Long Meg’s Diary – the birth of Stanton Drew

I’m a Mum again!  More great excitement at Golden Valley Llamas on Thursday when I gave birth to my second son, Stanton Drew.  I seemed to surprise our people again.  This is what happened.


As usual, the female herd had mooched up from Lake Field to the barn early in the morning.  Our gentle female person came to meet us.  We normally like to spend our mornings with our people in the yard.  But this morning, things were different.  I suddenly started to give birth.  There were few a drops of blood and I had several contractions.  Everyone became excited except Doll Tor who was kushed in front of me chewing her cud.  The other girls all buzzed around and were very interested in what was going on.


It was a really quick birth.  The baby stuck his nose and feet out of me and was then on the mat in a very short time.  My female person watched anxiously, and was so pleased she didn’t have to help with the birth, and I was pretty happy too.  After a bit of floundering around the boy was up on his feet and advancing on me for first milk.  My placenta came out quickly and the baby looked for my teats.  He fed.  The really important thing for him is the first feed.  He needs to have lots of mother’s milk in the first day, so I made sure he did.  Later in the day, our people helped and gave my son a booster meal.  I’m always concerned when our people do things to my baby, but they mean well and don’t hurt him.  My female person put some nasty black liquid on his umbilical cord for it to shrivel up.  Apparently this is good for a cria.  It makes me hum a lot when they examine the cria or pick him up and weigh him, but it’s okay really.


That first morning, my female person made me and my boy our own special pen out of hay bales.  We were kept penned in for the first day and night.  The rest of the girls were left in the outer pen.  What they all like about this is that they can eat lots of hay and can stick their noses through the rails of the pen to sniff my baby.  I was taken out every few hours by our people to the dung heap but always came rushing back noisily humming to my cria.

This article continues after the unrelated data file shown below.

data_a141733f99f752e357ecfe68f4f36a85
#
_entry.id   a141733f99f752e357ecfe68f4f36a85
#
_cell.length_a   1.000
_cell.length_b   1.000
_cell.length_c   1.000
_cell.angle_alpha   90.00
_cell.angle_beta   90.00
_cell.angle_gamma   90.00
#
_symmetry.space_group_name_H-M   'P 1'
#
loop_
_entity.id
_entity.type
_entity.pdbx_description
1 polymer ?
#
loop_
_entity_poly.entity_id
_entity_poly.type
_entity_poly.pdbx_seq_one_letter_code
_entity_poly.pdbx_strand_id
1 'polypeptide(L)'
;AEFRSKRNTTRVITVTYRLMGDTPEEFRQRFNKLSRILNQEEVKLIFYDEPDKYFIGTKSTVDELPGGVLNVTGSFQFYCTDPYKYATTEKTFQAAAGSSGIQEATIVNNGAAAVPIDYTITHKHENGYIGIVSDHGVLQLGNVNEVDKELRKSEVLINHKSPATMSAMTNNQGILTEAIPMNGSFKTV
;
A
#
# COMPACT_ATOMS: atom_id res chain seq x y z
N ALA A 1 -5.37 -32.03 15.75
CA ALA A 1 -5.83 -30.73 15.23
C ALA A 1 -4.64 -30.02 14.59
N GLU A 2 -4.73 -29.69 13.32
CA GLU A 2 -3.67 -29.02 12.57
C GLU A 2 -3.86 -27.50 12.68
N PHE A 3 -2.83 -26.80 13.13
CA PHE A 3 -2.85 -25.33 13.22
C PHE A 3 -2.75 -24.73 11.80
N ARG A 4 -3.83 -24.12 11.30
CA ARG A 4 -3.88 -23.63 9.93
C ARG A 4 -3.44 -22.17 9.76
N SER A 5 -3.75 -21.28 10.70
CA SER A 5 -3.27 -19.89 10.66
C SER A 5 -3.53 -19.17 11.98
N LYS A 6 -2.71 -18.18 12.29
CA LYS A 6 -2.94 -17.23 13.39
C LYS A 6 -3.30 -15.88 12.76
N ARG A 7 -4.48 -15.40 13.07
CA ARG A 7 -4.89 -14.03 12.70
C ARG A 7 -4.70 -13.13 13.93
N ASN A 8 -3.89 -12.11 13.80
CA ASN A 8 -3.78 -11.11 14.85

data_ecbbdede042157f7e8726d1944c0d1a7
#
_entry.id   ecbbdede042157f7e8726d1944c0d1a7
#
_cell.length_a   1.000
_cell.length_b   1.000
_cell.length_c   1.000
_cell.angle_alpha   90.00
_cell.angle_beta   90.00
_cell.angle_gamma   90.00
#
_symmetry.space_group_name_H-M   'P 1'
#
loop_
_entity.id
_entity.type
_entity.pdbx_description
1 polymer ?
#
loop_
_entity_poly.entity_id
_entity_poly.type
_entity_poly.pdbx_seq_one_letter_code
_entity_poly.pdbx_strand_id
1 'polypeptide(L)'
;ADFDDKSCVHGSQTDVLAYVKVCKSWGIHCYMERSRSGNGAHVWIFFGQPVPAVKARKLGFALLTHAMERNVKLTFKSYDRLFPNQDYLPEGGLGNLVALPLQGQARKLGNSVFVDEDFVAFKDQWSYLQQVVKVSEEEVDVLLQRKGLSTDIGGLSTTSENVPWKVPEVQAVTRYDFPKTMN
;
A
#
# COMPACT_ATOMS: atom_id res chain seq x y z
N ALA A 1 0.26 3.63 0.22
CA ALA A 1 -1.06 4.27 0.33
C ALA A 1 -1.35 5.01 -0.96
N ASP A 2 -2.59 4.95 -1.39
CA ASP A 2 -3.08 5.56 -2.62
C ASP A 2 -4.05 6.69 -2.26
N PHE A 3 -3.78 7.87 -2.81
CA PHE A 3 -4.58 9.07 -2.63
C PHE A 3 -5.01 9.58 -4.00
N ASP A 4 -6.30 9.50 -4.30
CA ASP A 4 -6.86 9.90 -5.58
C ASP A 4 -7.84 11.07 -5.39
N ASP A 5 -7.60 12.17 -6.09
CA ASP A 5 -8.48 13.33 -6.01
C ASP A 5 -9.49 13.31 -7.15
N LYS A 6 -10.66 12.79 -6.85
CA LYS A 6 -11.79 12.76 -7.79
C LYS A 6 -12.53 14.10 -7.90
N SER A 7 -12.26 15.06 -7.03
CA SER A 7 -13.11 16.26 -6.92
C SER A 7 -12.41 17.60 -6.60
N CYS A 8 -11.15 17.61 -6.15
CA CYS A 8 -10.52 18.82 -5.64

On Friday, Stanton Drew was introduced fully to the other girls, and if a little llama could suffer death by sniffing, then this is when it could happen.  At one stage four of the girls were all sniffing away at my boy’s face and checking him out.  Our people like watching this and always laugh.


Then later on Friday the female llama herd all went off to our new pasture, Home Field, where Stanton Drew had a first chance to see grass and clover.  Not that that means much to him at the moment.  All he needs is my milk.


My boy ran around the field.  Then he was tired and sat in the sun.  I regularly went up to him and hummed until he stood up and fed.


Since he was born we’ve been called into the barn overnight so my boy doesn’t get a chill if it rains.  And now on Sunday morning we’re in the yard and are about to go back to the field for the day, though if it’s hot I expect we’ll be back for rest and shade.


Just now I persuaded him to feed again – ‘hum, hum, hum’, from me, ‘little squeak’, from Stanton Drew, followed by ‘suck, suck, suck’.


More llama chat from Old King Street Farm soon.


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